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Dirty Gert Hardcover – January 1, 2013
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From School Library Journal
PreS-K-Gert loves playing in dirt: digging holes, making mud pies, even eating it. Her parents indulge her earth-loving ways, leaving their daughter to spend most of her time with the chatty worms. While eating mud in the rain one day, the combination of soil and water causes Gert to put down roots and develop treelike appendages. Others are not so enthusiastic about her changes: her brother covers her with a trash can; the neighbors think she needs to be cleaned; and then the lawyers, news reporters, and Hollywood crews show up to capitalize on Gert's strange transformation. "The lawyers called. They were appalled!/No one had legalized her." The little girl-tree begins to wilt under all of the attention, so, in an anticlimactic ending, her parents bring Gert in to the safety of the house for a meal: dirt, of course. Arnold's cartoonlike big-eyed, big-headed characters give the story his signature touch of humor and are the book's strength. Gert's wild nature is evident in her three askew ponytails and the smudges of dirt that cover her face in nearly every illustration. The story is set almost completely in the backyard, but Gert is still seen from a variety of perspectives, including as a giant from a worm's-eye view. The rhyming text introduces great vocabulary words, like "photosynthesize" and "botanist," but readers never actually hear from Gert or learn of her thoughts about her transformation, which limits the depth of the story.-Marian McLeod, Darien Library, CTα(c) Copyright 2013. Library Journals LLC, a wholly owned subsidiary of Media Source, Inc. No redistribution permitted.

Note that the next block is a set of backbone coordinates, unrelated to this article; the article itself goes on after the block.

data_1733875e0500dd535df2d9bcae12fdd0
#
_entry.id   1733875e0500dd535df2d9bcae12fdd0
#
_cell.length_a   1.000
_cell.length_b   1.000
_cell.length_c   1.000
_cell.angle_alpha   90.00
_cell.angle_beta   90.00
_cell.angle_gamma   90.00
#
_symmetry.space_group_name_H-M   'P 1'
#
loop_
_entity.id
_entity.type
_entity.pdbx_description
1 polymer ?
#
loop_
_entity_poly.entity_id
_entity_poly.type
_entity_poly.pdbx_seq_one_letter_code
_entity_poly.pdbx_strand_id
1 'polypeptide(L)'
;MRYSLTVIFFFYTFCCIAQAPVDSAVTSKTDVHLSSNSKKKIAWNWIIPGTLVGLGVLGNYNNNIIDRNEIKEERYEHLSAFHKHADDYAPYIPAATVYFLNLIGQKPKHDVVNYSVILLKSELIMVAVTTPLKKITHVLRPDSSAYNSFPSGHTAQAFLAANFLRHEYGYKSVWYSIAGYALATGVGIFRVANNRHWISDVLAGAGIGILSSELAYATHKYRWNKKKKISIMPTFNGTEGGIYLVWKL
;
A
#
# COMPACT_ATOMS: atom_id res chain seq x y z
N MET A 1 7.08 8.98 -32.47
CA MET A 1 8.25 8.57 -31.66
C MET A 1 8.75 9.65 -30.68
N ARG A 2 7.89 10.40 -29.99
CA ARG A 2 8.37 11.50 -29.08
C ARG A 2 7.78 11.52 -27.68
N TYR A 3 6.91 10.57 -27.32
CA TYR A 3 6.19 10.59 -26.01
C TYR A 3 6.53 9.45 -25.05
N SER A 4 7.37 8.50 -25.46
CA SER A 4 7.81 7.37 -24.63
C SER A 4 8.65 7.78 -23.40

Ever since she was a little “squirt,” Gert loved to play in dirt, a proclivity that led her to become a “soil internalizer.” Her parents are very accepting of how much time she spends in the dirt and how much of it she eats, but one day, when she stays out in the rain, Gert grows roots, sprouts leaves, and gets “photosynthesized.” After growing into a phenomenon tended by Hollywood and lawyers alike, her parents come to her aid by digging her up and setting her at the dinner table with the rest of the family, where they keep her happily fertilized with a plateful of dirt (which looks better than the peas everybody else is having). The colorful computerized drawings of large-faced humans are quintessential Arnold, and the running commentary made by a cadre of earthworms adds even more humor to the already outlandish scenario. While the story idea is slight in its realization, the punchy rhyming text helps make for a total package of silly, clean fun. Preschool-Grade 1. --Andrew Medlar
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One of my favorites as well. b b